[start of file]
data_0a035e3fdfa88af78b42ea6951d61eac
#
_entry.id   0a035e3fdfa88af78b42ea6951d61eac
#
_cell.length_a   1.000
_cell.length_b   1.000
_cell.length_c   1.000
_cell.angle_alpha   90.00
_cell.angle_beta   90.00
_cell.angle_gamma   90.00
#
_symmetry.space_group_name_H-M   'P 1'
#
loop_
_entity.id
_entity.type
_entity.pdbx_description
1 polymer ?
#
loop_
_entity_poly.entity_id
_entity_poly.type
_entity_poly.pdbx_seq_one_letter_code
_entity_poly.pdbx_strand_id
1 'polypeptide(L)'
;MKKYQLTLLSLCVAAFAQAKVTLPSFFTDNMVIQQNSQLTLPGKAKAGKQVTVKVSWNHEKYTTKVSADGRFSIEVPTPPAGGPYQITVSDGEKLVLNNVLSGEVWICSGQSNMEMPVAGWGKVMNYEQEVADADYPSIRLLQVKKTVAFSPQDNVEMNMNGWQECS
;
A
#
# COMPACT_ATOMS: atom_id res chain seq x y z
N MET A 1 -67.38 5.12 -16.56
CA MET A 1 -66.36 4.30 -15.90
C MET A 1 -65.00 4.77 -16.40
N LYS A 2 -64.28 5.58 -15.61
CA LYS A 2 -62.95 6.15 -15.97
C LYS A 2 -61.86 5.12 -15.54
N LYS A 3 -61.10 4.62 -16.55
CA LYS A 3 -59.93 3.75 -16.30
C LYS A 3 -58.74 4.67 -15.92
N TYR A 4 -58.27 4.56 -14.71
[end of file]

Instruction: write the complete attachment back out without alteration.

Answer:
data_0a035e3fdfa88af78b42ea6951d61eac
#
_entry.id   0a035e3fdfa88af78b42ea6951d61eac
#
_cell.length_a   1.000
_cell.length_b   1.000
_cell.length_c   1.000
_cell.angle_alpha   90.00
_cell.angle_beta   90.00
_cell.angle_gamma   90.00
#
_symmetry.space_group_name_H-M   'P 1'
#
loop_
_entity.id
_entity.type
_entity.pdbx_description
1 polymer ?
#
loop_
_entity_poly.entity_id
_entity_poly.type
_entity_poly.pdbx_seq_one_letter_code
_entity_poly.pdbx_strand_id
1 'polypeptide(L)'
;MKKYQLTLLSLCVAAFAQAKVTLPSFFTDNMVIQQNSQLTLPGKAKAGKQVTVKVSWNHEKYTTKVSADGRFSIEVPTPPAGGPYQITVSDGEKLVLNNVLSGEVWICSGQSNMEMPVAGWGKVMNYEQEVADADYPSIRLLQVKKTVAFSPQDNVEMNMNGWQECS
;
A
#
# COMPACT_ATOMS: atom_id res chain seq x y z
N MET A 1 -67.38 5.12 -16.56
CA MET A 1 -66.36 4.30 -15.90
C MET A 1 -65.00 4.77 -16.40
N LYS A 2 -64.28 5.58 -15.61
CA LYS A 2 -62.95 6.15 -15.97
C LYS A 2 -61.86 5.12 -15.54
N LYS A 3 -61.10 4.62 -16.55
CA LYS A 3 -59.93 3.75 -16.30
C LYS A 3 -58.74 4.67 -15.92
N TYR A 4 -58.27 4.56 -14.71